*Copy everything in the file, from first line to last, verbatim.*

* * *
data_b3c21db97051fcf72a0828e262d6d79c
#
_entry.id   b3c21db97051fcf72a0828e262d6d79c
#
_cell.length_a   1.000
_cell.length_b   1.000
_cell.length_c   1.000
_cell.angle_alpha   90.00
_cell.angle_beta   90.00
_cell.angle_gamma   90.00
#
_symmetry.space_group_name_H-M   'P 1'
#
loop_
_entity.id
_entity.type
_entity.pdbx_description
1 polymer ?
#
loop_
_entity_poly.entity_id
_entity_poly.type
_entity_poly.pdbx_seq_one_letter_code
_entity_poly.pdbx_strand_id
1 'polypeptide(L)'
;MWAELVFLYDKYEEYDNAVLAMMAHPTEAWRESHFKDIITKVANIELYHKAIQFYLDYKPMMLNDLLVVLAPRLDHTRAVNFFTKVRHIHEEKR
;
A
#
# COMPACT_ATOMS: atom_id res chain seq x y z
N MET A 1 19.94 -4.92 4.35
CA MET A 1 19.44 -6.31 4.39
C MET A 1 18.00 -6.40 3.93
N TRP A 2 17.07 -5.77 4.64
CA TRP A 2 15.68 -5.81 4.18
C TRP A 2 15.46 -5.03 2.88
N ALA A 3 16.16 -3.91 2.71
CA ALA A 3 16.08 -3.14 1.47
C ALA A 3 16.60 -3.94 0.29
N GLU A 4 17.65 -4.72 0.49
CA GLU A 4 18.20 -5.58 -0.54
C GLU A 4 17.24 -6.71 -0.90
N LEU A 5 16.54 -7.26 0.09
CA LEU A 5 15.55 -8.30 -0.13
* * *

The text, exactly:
data_b3c21db97051fcf72a0828e262d6d79c
#
_entry.id   b3c21db97051fcf72a0828e262d6d79c
#
_cell.length_a   1.000
_cell.length_b   1.000
_cell.length_c   1.000
_cell.angle_alpha   90.00
_cell.angle_beta   90.00
_cell.angle_gamma   90.00
#
_symmetry.space_group_name_H-M   'P 1'
#
loop_
_entity.id
_entity.type
_entity.pdbx_description
1 polymer ?
#
loop_
_entity_poly.entity_id
_entity_poly.type
_entity_poly.pdbx_seq_one_letter_code
_entity_poly.pdbx_strand_id
1 'polypeptide(L)'
;MWAELVFLYDKYEEYDNAVLAMMAHPTEAWRESHFKDIITKVANIELYHKAIQFYLDYKPMMLNDLLVVLAPRLDHTRAVNFFTKVRHIHEEKR
;
A
#
# COMPACT_ATOMS: atom_id res chain seq x y z
N MET A 1 19.94 -4.92 4.35
CA MET A 1 19.44 -6.31 4.39
C MET A 1 18.00 -6.40 3.93
N TRP A 2 17.07 -5.77 4.64
CA TRP A 2 15.68 -5.81 4.18
C TRP A 2 15.46 -5.03 2.88
N ALA A 3 16.16 -3.91 2.71
CA ALA A 3 16.08 -3.14 1.47
C ALA A 3 16.60 -3.94 0.29
N GLU A 4 17.65 -4.72 0.49
CA GLU A 4 18.20 -5.58 -0.54
C GLU A 4 17.24 -6.71 -0.90
N LEU A 5 16.54 -7.26 0.09
CA LEU A 5 15.55 -8.30 -0.13